Despite the great progress in the development of cancer treatment protocols, the effectiveness of the therapy of several tumors is still a challenge, especially in metastatic cases. Over the last decade, our research group has explored signal transduction pathways for the understanding of tumor biology. Our studies are focused on the mechanisms and identification of molecular targets envisaging the decrease of the aggressiveness and resistance of tumor cells. Low Molecular Weight Protein Phosphatase Phosphatase (LMWPTP) is one of the potential targets described by our group, and we describe it as an important protein involved in tumor chemotherapic resistance and metastatic processes, including rectal cancer (CRC). However, specifically in the case of the metastatic process, the role of this phosphatase still needs to be clarified. Thus, the present project aims to evaluate if LMWPTP contributes to the hematogenic dissemination of CRC cells, focusing on the first phase of this process, which requires the interaction of tumor cells with platelets. For this, CRC cell lines with different levels of LMWPTP expression will be employed and the influence of the culture medium derived from the cells on the platelet function will be analyzed. In addition, we will evaluate if the level of intracellular LMWPTP correlates with a greater capacity of CRC-platelets interaction. Since the ability of platelet aggregation can correlate with the metastatic potential of the tumor, we show that the 3BP decrease the platelet function collagen-induced at health patients' samples (data at rebuttal letter). And we will proceed to show 3BP inhibition of platelet function mechanism by a) evaluation of the 3BP effect at platelet aggregation by agonists, at aggregometer; b) investigation of 3BP signaling pathways' modulation at platelet function; c) investigation of platelet aggregation induced by CRC cells with different LMWPTP expression; d) evaluation of CRC hematogenous tumor metastasis inhibition by 3BP using strategies for coculture system between platelet and CRC cells, and signaling pathways modulated by this interaction. Beyond that, this project will promote innovation by evaluating the 3BP mechanism of action at platelet function and the CRC hematogenous tumor metastasis inhibition. Overall, identify the LMWPTP role at metastatic potential by investigation of the effective interaction between of CRC cells and platelets and the contribution of metabolic pathways related to this phenomenon.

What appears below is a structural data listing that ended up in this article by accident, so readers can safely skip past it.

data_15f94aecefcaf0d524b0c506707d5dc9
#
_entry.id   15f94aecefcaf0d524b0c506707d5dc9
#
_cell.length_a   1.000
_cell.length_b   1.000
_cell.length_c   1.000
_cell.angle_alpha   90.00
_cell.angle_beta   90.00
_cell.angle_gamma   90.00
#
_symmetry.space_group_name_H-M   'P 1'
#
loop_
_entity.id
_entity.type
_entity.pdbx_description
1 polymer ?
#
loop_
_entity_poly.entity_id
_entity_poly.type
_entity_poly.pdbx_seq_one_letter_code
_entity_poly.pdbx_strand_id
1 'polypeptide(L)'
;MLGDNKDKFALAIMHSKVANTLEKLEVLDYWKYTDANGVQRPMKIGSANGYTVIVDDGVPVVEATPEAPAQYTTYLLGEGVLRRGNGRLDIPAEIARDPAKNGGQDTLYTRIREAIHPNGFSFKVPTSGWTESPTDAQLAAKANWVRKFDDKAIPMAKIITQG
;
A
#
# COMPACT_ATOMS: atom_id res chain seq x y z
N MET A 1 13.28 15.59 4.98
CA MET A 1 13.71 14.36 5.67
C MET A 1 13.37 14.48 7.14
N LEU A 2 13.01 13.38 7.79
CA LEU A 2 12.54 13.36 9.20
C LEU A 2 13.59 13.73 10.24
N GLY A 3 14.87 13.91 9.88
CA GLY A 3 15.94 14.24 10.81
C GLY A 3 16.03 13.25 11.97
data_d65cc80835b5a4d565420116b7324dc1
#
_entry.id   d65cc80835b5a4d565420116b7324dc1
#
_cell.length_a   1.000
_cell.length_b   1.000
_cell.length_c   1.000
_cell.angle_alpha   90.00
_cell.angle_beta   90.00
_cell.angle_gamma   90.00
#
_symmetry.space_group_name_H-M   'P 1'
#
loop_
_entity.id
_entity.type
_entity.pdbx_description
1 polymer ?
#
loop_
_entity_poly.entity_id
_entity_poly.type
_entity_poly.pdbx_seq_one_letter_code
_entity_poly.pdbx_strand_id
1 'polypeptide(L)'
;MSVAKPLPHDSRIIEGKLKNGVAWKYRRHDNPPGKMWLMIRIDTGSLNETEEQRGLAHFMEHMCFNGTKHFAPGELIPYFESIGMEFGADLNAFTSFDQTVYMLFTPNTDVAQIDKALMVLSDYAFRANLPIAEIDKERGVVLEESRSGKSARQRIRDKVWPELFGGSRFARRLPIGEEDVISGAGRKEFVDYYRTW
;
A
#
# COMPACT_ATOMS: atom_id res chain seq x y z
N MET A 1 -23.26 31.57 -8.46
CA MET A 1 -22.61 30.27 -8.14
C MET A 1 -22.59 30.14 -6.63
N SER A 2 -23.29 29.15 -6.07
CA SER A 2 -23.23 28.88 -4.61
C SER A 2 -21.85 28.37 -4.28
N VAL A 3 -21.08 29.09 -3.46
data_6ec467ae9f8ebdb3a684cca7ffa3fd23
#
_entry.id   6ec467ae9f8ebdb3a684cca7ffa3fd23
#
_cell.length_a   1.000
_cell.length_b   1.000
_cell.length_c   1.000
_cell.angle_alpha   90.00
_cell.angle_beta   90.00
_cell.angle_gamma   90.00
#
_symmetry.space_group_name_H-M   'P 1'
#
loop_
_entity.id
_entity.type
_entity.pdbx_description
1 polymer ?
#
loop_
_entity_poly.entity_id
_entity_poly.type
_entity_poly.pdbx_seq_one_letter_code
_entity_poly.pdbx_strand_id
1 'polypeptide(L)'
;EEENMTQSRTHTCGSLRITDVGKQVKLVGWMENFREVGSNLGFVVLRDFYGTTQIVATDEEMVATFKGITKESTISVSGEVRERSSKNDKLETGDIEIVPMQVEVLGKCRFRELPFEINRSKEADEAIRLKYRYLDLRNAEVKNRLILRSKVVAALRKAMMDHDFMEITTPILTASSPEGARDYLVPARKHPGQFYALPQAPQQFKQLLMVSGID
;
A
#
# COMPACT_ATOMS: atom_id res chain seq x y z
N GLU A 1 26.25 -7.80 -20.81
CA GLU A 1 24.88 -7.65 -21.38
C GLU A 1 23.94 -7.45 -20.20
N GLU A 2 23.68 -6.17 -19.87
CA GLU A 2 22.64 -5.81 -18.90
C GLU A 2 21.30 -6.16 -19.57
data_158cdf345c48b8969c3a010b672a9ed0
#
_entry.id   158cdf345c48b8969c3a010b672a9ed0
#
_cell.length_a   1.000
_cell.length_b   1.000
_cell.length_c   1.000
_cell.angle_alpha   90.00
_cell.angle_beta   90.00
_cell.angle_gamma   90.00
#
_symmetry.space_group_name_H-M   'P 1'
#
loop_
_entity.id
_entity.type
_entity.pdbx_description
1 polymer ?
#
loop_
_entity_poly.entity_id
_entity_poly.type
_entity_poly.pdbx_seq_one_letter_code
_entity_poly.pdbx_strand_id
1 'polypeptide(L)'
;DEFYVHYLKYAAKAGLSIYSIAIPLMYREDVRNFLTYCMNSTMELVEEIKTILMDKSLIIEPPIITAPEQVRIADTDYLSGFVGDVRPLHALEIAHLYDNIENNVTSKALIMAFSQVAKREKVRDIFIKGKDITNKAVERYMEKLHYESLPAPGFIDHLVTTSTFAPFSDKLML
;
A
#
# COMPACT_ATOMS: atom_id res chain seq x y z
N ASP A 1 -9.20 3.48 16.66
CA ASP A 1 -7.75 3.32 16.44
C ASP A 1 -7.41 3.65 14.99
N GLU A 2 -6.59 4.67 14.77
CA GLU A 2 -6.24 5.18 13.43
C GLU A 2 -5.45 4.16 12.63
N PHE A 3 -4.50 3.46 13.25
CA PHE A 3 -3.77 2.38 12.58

News published in Agência FAPESP Newsletter about the scholarship: